## [ITOC-ch5] REDUCIBILITY

If A reduces to B

• we can use a solution to B to solve A
• solving A is no harder than solving B

$A \longrightarrow B \ (decidable) \Rightarrow A \ (decidable)$

$A \ (undecidable) \longrightarrow B \Rightarrow B \ (undecidable)$

### 5.1 UNDECIDABLE PROBLEMS FROM LANGUAGE THEORY

General Idea

• Contradiction on $A \longrightarrow B \ (decidable) \Rightarrow A \ (decidable)$

• If we have a TM R that decides $HALT_{TM}$ ( or sth ).

• Then we can use R to construct a TM S that decides $A_{TM}$

• thus obtain a contradiction.

$A_ {TM} ≤_m HALT_{TM}$

$HALT_{TM} = \{ < M, w> \ | \ M \ is \ a \ TM \ and \ M \ halts \ on \ input \ w \}.$

Proof

If M loop on w, we can use R to reject.

S = “On input $<M, w>$, an encoding of a TM M and a string w:

1. Run TM R on input $<M, w>$.
2. If R rejects, reject .
3. If R accepts, simulate M on w until it halts.
4. If M has accepted, accept ; if M has rejected, reject .”

$A_ {TM} ≤_m E_{TM}$

$E_{TM} = \{ < M >| \ M \ is \ a \ TM \ and \ L(M) = ∅ \}.$

Proof

If $L (M_1)$ is empty, than M accept w

S = “On input $<M, w>$, an encoding of a TM M and a string w:

1. Construct $M_1$ = “On input x:
2. If $x \neq w$, reject .
3. If $x = w$, run M on input w and accept if M does.”
4. Run R on input $< M_1 >$.
5. If R accepts, reject ; if R rejects, accept .”

$A_ {TM} ≤_m REGULAR_{TM}$

$REGULAR_{TM} = \{ < M >| \ M \ is \ a \ TM \ and \ L(M) \ is \ a \ regular \ language \}.$

Proof

If $L(M_2)$ is regular, than M accept w

If M does not accept w

• $M_2$ recognize $\{0^n 1^n \ | \ n ≥ 0 \}$ which is nonregular

If M accepts w

• $M_2$ recognize all strings $Σ^ *$ ( including $0^n 1^n$) which is regular

S = “On input $<M, w>$, where M is a TM and w is a string:

1. Construct the following TM $M_2$ .
$M_2$ = “On input x:
• If x has the form $0^n 1^n$ , accept .
• If x does not have this form, run M on input w and accept if M accepts w.”
1. Run R on input $<M_2 >$.
2. If R accepts, accept; if R rejects, reject .”

Rice’s theorem

• determining any property of the languages recognized by Turing machines is undecidable.

$E_ {TM} ≤_m EQ_{TM}$

$EQ_{TM} = \{ < M_1 , M_2 > | \ M_1 \ and \ M_2 \ are \ TMs \ and \ L(M_1) = L(M_2) \}.$

Proof

$M_1$ is a TM that rejects all inputs.

If $L(M) = L(M_1)$, than $L(M) = ∅$

REDUCTIONS VIA COMPUTATION HISTORIES

computation history

• the sequence of configurations that the machine goes through as it processes the input
• Finite sequences. If M doesn’t halt on w, no accepting or rejecting computation history exists for M on w.

Linear bounded automaton

• the amount of memory is limited and linear in input size n

decidable

$A_{LBA} = \{ < M, w>| \ M \ is \ an \ LBA \ that \ accepts \ string \ w \}.$

LEMMA 5.8

• If a LBA has q states and g symbols with tape length n.
• There are exactly $qng^n$ distinct configurations.

Proof

• reject after $qng^n$ steps because M is looping

$A_ {TM} ≤_m E_{LBA}$

$E_{LBA} = \{ < M >| \ M \ is \ an \ LBA \ where \ L(M) = ∅ \}.$

Proof

If $L(B) \neq ∅$ = { all accepting computation histories for M on w }, than M accepts w.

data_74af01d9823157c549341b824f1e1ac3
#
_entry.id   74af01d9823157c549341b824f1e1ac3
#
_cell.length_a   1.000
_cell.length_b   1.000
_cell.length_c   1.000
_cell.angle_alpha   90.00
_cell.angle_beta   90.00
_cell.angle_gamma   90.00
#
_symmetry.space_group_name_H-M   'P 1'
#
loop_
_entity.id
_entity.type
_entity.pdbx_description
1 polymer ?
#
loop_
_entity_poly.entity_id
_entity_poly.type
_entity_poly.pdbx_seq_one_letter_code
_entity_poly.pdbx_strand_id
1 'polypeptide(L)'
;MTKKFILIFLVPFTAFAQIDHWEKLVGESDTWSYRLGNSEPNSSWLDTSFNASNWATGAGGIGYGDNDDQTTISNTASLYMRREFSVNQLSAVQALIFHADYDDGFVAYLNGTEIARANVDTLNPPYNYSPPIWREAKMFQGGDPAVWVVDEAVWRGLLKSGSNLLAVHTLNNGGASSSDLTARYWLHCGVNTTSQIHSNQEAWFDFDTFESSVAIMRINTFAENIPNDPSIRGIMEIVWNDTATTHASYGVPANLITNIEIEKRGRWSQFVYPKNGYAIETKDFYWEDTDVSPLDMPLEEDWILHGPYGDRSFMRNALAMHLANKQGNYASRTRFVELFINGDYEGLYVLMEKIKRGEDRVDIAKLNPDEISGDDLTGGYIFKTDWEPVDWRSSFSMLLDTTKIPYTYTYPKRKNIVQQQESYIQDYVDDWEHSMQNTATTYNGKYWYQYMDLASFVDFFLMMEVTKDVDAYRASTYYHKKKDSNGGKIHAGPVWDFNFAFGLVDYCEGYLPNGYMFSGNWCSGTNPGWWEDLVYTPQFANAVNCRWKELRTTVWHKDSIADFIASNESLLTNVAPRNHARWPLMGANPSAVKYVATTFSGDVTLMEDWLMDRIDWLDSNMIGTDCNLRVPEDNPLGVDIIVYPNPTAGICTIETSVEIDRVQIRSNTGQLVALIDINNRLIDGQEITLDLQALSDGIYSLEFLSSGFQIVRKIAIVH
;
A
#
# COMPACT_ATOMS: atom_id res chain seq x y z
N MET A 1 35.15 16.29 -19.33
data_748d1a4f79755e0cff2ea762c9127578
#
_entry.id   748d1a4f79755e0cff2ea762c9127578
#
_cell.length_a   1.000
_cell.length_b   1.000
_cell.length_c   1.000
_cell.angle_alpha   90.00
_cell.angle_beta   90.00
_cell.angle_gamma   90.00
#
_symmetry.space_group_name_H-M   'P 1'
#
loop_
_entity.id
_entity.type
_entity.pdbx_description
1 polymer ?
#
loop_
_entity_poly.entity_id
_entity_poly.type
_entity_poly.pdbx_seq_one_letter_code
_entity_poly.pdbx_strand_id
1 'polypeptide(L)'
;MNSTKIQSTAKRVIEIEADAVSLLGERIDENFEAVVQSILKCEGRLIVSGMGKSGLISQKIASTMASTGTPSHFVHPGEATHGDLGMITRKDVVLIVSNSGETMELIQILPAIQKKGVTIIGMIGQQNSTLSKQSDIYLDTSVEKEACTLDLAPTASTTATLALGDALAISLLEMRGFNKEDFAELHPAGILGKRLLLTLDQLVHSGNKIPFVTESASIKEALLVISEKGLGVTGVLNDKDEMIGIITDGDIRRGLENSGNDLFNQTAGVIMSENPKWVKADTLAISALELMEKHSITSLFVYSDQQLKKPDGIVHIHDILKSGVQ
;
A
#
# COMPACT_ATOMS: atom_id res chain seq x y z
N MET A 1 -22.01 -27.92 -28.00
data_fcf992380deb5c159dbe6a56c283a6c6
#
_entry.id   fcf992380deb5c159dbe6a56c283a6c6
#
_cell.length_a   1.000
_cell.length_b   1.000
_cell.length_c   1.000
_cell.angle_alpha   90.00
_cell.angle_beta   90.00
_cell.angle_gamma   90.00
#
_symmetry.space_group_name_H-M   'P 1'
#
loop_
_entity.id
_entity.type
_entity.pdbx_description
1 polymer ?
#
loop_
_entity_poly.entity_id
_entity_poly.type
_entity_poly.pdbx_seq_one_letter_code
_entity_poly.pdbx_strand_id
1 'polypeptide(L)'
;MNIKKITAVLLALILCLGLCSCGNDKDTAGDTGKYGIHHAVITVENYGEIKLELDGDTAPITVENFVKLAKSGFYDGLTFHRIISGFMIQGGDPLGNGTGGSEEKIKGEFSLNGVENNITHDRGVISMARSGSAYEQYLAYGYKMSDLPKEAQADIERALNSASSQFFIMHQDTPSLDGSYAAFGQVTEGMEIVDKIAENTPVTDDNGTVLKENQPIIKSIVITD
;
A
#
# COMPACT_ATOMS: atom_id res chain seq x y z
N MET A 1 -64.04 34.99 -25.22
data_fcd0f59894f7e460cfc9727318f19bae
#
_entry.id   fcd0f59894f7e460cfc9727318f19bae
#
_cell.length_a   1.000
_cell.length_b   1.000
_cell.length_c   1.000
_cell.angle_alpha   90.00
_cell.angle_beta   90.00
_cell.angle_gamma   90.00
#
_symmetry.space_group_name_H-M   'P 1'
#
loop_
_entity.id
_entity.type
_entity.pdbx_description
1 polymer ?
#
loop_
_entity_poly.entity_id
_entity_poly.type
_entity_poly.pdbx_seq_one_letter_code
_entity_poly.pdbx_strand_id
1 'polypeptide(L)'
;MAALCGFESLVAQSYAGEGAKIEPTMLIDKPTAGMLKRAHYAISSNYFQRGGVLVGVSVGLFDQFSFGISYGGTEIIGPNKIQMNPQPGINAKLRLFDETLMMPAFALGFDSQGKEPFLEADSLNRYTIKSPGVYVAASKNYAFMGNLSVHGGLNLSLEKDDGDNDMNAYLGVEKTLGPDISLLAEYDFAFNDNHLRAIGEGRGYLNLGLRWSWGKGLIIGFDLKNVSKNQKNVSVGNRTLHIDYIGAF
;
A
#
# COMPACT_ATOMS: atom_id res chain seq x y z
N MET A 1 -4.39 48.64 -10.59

Construct B to generate all strings that

1. $C_1$ is the start configuration for M on w.
2. $C_l$ is an accepting configuration for M .
3. Each $C_{i+1}$ legally follows from $C_i$ .

$A_ {TM} ≤_m ALL_{LBA}$

$ALL_{CFG} = \{ < G >| \ G \ is \ a \ CFG \ and \ L(G) = Σ ^ ∗ \}.$

Proof

If $L(G) \neq Σ ^ ∗$ = { all strings except all computation histories for M on w }, than M accepts w.

Construct G to generate all strings that

1. do not start with $C_1$
2. do not end with an accepting configuration
3. some $C_i$ does not properly yield $C_{i+1}$ under the rules of M

### 5.2 A SIMPLE UNDECIDABLE PROBLEM

an example of an undecidable problem not concerning automaton

Post Correspondence Problem

• determine that a collection of dominos has a match (repetitions permitted).

$A_ {TM} ≤_m PCP$

$PCP = \{ < P >| \ P \ is \ an \ instance \ of \ the \ Post \ Correspondence \ Problem \ with \ a \ match\}.$

Proof

If the P we construct has a match, than M accepts w

Construct P

• let P be an instance of MPCP that starting matching with the first domino.

• begins with configuration $C_1$

• Head motions to right and left

• Other tape alphabet surrounded the head

• Separation of the configuration

• pseudo-steps after accept, head eat adjacent symbols.

• Final alignment

• add * symbol so that the only possible match is start with the first domino. ( change MPCP into PCP )

### 5.3 MAPPING REDUCIBILITY

formalize the notion of mapping reducibility

COMPUTABLE FUNCTIONS

f == TM

FORMAL DEFINITION OF MAPPING REDUCIBILITY

mapping reducibility

If $A ≤_m B$ and B is decidable, then A is decidable.

Proof

construct A’s decider N = “On input w:

1. Compute f (w).
2. Run M on input f (w) and output whatever M outputs.”

If $A ≤_m B$ and A is undecidable, then B is undecidable.

$A \ (undecidable) \longrightarrow B \Rightarrow B \ (undecidable)$

Example of computable function

• Input $< M,w >$ while output $<M’,w’>$
• $< M, w > ∈ A_{TM}$ if and only if $<M’ , w’ > ∈ HALT_{TM}$.

(5.1中,在每个S里构造的机器就是这里的reduce function)

If $A ≤_m B$ and B is Turing-recognizable, then A is Turing-recognizable.

If $A ≤_m B$ and A is not Turing-recognizable, then B is not Turing-recognizable.

if $A_{TM} ≤_m \overline{B}$ then $\overline{A_{TM}} ≤_m B$ therefore B isn’t recognizable.

$EQ_{TM}$ is neither Turing-recognizable nor co-Turing-recognizable.

Proofed by corollary above.